Mom Talk: I’m A Social Media Mom
Written by Bethany Menzel
Photography by PHOTOGRAPHY COURTESY OF BETHANY MENZEL
We’re back with another round of “Mom Talk”, where we invite some incredible mothers, from all walks of life to share their personal experiences and journeys through motherhood, whether it be struggles, triumphs, or anything in-between—nothing’s off limits when it comes to topics. This week, Bethany Menzel talks about her experience being a mom with a social media presence, and how she finds balance when photographing her children. -JKM
I didn’t give too much thought to being a “social media mom” until recently. Now that my oldest daughter is over three, and sometimes expresses an opinion on not wanting to take photos (or the more concerning, consistent asking me to take her photo and apply a puppy filter), I’ve started to be more aware of what effect social media might have on her childhood.
I have shared the intimate moments of our lives, and more specifically motherhood, more and more over the past four years. From the emotions of our darkest days to Boomerangs of my daughter, Poppy, peeing in back alleys, I’ve never hesitated to share these moments with others.
I learned pretty quickly to shake off the negative messages I would receive from followers every now and then. If I sense a hint of negativity when I start reading a message, I just delete it right away. Sometimes, it’s just readers expressing concern for my children, that when they are older they will be embarrassed by what I have shared with the world. But, to be honest, that isn’t something I’m concerned about for them at this age. The moments of their babyhood are sweet and funny moments, and it gives me joy sharing them with others. I’m careful not to share any photos of them that could be used inappropriately, I also rarely share negative moments about their childhood. Of course, children are hard and trying, but ultimately they are my greatest earthly joy, and I wouldn’t want them to read back on these days from my perspective and think otherwise.
But, more than worrying about what I share, I’m cautious of my kids looking back on being little and saying “I remember my mom being on her phone a lot.” When Poppy turned three, she would sometimes alert me when I would leave a room without my phone. That was when I realized that she was aware and that I wanted to be more intentional about my time spent on social media in front of her. So, I created some rules for myself that I try my best to stick to. One of those rules being no phones at meals. Poppy usually eats dinner before we do, so it’s easy for me to just put her at the table, while I’m in the kitchen scrolling. But, sitting down and chatting about the day with her or reading her a book while she eats is one of our best connection times.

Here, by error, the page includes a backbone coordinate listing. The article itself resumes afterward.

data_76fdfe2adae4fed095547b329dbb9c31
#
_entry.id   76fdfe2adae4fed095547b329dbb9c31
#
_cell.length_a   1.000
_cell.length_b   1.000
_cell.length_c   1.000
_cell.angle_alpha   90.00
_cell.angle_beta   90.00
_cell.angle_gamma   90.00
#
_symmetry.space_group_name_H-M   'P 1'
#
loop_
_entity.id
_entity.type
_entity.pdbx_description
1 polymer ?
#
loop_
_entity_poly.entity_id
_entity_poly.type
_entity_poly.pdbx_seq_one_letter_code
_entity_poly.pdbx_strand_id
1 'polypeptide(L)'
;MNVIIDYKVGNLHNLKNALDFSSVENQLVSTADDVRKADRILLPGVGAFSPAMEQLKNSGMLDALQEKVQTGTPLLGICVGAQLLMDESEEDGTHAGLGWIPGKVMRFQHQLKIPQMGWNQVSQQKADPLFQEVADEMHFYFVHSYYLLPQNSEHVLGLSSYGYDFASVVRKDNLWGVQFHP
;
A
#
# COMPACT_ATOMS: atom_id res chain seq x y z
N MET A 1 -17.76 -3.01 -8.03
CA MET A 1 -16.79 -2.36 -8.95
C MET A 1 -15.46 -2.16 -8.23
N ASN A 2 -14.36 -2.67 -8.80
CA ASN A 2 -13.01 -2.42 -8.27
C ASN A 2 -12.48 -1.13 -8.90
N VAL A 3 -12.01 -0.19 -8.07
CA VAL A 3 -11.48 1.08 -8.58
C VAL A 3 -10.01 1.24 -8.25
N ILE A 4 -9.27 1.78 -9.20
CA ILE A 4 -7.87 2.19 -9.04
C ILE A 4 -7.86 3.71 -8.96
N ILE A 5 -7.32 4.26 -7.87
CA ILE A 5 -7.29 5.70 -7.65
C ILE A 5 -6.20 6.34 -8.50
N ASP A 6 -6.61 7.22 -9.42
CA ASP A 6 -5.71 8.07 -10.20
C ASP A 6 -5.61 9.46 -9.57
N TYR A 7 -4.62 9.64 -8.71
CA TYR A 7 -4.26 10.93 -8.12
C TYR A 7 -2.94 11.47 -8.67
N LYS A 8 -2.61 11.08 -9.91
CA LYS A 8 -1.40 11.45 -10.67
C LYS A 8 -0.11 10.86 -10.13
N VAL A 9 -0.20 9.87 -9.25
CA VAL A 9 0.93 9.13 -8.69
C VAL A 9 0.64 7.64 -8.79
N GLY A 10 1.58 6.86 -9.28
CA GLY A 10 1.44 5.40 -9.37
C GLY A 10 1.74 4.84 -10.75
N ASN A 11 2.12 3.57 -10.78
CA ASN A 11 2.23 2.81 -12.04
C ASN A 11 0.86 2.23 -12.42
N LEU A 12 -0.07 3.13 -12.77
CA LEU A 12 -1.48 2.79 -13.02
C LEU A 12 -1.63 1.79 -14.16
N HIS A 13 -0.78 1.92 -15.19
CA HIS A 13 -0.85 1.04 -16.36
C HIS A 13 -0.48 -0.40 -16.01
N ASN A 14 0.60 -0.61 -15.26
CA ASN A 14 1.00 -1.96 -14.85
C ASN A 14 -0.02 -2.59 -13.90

My Instagram feed isn’t filled with a lot of in-the-moment photos. The “stress” of trying to capture those seemingly photogenic moments started ruining them for me. I would put so much pressure on an outing, a cute morning moment in bed, or a preparing a nice looking meal to make sure we got the perfect shot, that those moments were getting spoiled by the need to capture them. So, now we are intentional about our photo time. I tell Poppy that we are going to go out somewhere fun and Mommy wants to take some pictures, while we’re out. Or, maybe even more importantly, I warn my husband when I know I’m going to want something captured ahead of time.
I have also started logging out of Instagram and emails for one day a week to cleanse myself from it. When you’re in the habit of checking it often it’s easy to not even realize you’re doing it, but having that reset day gets me out of the habit regularly.
Being a part of the first generation of mothers to learn the social media balance, I think it will be an ongoing learning experience, and I’m sure when our children grow up, they’ll have their own opinions on the matter to fill us in on. But, I’m doing my best to find my way through sharing our lives publicly and in a way that I won’t look back on with any regret.
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